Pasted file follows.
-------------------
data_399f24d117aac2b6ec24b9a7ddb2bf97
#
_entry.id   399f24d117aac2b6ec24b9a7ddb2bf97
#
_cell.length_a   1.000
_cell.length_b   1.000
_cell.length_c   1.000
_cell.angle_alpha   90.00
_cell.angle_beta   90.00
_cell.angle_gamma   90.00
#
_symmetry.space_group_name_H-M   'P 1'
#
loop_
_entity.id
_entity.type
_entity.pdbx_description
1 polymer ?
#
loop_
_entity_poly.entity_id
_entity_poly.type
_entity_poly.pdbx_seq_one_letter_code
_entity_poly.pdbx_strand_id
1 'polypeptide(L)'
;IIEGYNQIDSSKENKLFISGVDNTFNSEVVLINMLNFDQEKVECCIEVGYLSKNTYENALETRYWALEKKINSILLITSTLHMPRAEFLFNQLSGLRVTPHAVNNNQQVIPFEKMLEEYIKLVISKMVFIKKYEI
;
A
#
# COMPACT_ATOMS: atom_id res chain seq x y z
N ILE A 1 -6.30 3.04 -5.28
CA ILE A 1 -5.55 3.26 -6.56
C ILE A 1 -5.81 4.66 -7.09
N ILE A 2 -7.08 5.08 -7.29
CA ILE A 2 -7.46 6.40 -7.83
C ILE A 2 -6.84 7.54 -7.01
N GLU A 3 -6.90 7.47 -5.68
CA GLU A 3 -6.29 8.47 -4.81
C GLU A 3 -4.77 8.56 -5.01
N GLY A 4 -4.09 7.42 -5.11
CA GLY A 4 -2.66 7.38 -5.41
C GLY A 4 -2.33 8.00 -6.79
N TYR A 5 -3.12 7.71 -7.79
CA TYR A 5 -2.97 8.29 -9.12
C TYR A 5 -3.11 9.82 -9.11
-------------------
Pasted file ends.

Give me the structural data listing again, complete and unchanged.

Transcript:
data_399f24d117aac2b6ec24b9a7ddb2bf97
#
_entry.id   399f24d117aac2b6ec24b9a7ddb2bf97
#
_cell.length_a   1.000
_cell.length_b   1.000
_cell.length_c   1.000
_cell.angle_alpha   90.00
_cell.angle_beta   90.00
_cell.angle_gamma   90.00
#
_symmetry.space_group_name_H-M   'P 1'
#
loop_
_entity.id
_entity.type
_entity.pdbx_description
1 polymer ?
#
loop_
_entity_poly.entity_id
_entity_poly.type
_entity_poly.pdbx_seq_one_letter_code
_entity_poly.pdbx_strand_id
1 'polypeptide(L)'
;IIEGYNQIDSSKENKLFISGVDNTFNSEVVLINMLNFDQEKVECCIEVGYLSKNTYENALETRYWALEKKINSILLITSTLHMPRAEFLFNQLSGLRVTPHAVNNNQQVIPFEKMLEEYIKLVISKMVFIKKYEI
;
A
#
# COMPACT_ATOMS: atom_id res chain seq x y z
N ILE A 1 -6.30 3.04 -5.28
CA ILE A 1 -5.55 3.26 -6.56
C ILE A 1 -5.81 4.66 -7.09
N ILE A 2 -7.08 5.08 -7.29
CA ILE A 2 -7.46 6.40 -7.83
C ILE A 2 -6.84 7.54 -7.01
N GLU A 3 -6.90 7.47 -5.68
CA GLU A 3 -6.29 8.47 -4.81
C GLU A 3 -4.77 8.56 -5.01
N GLY A 4 -4.09 7.42 -5.11
CA GLY A 4 -2.66 7.38 -5.41
C GLY A 4 -2.33 8.00 -6.79
N TYR A 5 -3.12 7.71 -7.79
CA TYR A 5 -2.97 8.29 -9.12
C TYR A 5 -3.11 9.82 -9.11